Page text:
The last time a supercar went to Vegas (and attempted a speed record run), it drew a ton of controversy. We’re talking about the SSC Tuatara, and it’s claimed two-way average run of 316.11 mph (508.73 kph) last October.

Meanwhile, Hyperion is taking it easy with its newest XP-1 supercar. Instead of ringing out every last ounce of power from its hydrogen fuel cells, the car was seen gallantly cruising past the historic Fountains of Bellagio and the Nevada desert.

It’s hard to believe the Hyperion XP-1 started life as an educational tool. The car is wearing some funky camouflage in the video, but we’ve all seen the XP-1 sans its vinyl covering. It has a carbon monocoque frame with titanium-infused body panels to reduce weight. And since it has no battery pack, the XP-1 tips the scales at 2,275 pounds (1,248 kg), which is around 475 pounds less than SSC’s Tuatara.

The XP-1 has carbon-fiber tanks to store hydrogen, and the entire fuel cell supplies power to four electric motors, one for each wheel. Each motor pumps out 500 horsepower for a total output of 2,000 rampaging horses. With that much power, the XP-1 is a scorcher. It accelerates from zero to 60 mph in under 3.0-seconds and has a top speed of 221 mph.

When you run out of juice, the XP-1 is as easy to fill up as a gasoline-powered car, provided there’s a hydrogen refilling station nearby. With a full tank (or full tanks) of hydrogen, the XP-1 achieves 1,016 miles (1,635 kilometers) of driving range. Theoretically, the XP-1 can probably go longer than that with its array of solar panels on the sweeping C-section behind the doors.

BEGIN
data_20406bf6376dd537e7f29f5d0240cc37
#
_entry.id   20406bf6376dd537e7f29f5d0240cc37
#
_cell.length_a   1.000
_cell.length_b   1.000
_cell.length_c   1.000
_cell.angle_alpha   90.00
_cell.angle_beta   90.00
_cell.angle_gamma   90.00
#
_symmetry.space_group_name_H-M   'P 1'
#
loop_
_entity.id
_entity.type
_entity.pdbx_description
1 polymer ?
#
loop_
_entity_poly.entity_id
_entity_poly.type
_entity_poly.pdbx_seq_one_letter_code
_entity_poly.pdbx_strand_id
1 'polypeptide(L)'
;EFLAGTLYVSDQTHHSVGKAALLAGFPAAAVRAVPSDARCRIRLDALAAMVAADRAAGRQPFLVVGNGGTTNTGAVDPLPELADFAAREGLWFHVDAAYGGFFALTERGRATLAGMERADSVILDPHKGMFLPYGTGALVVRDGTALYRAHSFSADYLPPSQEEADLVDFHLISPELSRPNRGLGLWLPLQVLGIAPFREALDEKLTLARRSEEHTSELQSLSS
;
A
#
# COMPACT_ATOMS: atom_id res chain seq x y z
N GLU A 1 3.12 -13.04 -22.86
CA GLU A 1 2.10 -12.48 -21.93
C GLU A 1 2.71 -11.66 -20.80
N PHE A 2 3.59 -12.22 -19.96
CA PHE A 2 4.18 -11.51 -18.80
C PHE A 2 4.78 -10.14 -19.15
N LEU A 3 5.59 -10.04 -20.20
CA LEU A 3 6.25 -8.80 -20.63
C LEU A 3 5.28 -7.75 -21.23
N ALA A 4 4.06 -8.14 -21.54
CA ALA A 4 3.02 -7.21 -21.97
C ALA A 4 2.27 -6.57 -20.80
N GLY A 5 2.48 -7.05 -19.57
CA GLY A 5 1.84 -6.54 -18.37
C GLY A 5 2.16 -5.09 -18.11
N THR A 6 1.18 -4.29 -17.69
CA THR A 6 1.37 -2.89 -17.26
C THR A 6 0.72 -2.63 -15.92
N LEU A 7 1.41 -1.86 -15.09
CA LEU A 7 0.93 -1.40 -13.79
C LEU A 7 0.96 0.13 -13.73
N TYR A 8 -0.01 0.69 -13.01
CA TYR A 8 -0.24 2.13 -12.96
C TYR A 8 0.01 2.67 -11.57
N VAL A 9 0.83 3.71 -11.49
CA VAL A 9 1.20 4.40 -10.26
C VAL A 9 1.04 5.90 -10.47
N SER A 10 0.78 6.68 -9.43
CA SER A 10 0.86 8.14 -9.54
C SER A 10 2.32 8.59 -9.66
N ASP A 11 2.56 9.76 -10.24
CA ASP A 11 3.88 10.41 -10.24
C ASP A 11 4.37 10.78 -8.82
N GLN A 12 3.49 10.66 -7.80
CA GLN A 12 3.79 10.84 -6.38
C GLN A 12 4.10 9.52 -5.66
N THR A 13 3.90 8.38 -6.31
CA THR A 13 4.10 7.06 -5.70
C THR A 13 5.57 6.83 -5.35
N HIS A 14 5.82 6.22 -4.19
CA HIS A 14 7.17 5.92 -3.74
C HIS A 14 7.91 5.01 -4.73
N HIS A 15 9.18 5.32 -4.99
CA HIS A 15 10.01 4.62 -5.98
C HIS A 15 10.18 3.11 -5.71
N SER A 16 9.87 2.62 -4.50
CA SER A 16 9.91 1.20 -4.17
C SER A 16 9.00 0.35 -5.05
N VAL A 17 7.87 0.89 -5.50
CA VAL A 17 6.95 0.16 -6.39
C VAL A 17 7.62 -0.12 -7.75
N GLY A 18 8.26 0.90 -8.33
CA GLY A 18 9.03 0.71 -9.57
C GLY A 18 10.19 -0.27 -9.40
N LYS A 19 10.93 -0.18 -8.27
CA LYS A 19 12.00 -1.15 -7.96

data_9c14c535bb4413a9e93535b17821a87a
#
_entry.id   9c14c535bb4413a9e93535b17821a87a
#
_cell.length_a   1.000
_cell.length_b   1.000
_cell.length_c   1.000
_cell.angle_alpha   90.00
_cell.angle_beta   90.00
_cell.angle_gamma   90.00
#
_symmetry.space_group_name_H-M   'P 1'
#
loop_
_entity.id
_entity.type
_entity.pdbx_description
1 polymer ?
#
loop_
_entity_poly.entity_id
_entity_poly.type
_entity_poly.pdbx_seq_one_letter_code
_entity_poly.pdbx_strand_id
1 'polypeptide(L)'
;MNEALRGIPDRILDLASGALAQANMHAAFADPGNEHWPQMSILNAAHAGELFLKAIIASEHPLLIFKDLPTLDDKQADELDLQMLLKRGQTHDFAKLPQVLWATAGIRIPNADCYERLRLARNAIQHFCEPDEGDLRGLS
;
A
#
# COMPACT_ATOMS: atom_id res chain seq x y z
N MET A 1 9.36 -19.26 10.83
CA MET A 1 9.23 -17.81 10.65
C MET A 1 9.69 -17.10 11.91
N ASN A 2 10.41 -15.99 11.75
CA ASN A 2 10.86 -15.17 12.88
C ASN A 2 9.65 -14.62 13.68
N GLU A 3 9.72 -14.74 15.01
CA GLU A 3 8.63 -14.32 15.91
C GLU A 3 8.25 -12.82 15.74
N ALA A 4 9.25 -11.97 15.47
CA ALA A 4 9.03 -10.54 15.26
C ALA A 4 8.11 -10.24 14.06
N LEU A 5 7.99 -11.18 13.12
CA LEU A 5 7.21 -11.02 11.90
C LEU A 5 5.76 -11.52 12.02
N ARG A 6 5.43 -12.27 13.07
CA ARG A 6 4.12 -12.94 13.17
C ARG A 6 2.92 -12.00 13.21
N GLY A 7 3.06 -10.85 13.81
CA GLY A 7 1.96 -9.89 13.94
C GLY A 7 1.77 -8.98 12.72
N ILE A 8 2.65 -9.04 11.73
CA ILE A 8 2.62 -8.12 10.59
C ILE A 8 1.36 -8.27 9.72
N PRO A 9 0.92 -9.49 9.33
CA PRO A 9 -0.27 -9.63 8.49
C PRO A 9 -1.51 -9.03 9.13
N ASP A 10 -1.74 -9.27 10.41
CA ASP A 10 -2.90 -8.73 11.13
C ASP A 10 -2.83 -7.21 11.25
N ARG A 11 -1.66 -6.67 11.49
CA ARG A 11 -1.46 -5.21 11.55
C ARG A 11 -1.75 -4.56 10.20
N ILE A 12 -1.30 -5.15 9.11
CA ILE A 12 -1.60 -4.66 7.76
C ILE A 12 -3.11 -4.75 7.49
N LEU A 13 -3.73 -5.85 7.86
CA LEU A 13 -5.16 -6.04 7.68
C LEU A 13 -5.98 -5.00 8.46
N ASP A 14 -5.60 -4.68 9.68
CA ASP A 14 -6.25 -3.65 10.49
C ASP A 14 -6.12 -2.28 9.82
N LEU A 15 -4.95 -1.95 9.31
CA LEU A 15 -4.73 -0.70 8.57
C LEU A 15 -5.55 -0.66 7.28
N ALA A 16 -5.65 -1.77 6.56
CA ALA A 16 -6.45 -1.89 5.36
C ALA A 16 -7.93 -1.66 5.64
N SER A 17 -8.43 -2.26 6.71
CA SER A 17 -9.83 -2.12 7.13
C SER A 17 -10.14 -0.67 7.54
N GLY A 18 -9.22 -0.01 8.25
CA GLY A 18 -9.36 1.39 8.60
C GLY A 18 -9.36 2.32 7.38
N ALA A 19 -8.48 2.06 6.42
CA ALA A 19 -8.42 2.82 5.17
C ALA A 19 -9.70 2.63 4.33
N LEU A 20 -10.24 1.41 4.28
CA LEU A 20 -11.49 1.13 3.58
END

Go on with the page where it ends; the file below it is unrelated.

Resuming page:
The Hyperion XP-1 is slated to go on sale in late 2022, with the first customer deliveries arriving in early 2023. The company is only making 300 examples of the XP-1 at a still undetermined base price.

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Rumor claims upcoming Toyota GR Corolla won’t use hybrid power

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Rumors have been swelling that Toyota is looking to add another hopped up compact car to its GR line of sports cars. Americans can’t get the cool GR Yaris, which we are rather bummed about. Rumor has suggested that Toyota will launch a GR Corolla sometime in 2023. Toyota has filed a trademark for the GR Corolla name, and insiders claim the car is definitely coming.

However, rumors suggest that the GR Corolla won’t use electrification. Odds are, the Corolla would use the same engine as the GR Yaris, which Toyota reportedly spent significant sums of money developing. The GR Corolla is expected to use the same platform as the GR Yaris, which would mean 257 horsepower and all-wheel-drive with rear-biased torque.

Pricing is a bit of a mystery as rumor sources haven’t shed any light on that front. It would undoubtedly cost more than the GR Yaris, priced in Europe at £33,000 for starters. The assumption would be a GR Corolla would be priced on par with rivals like the Golf R.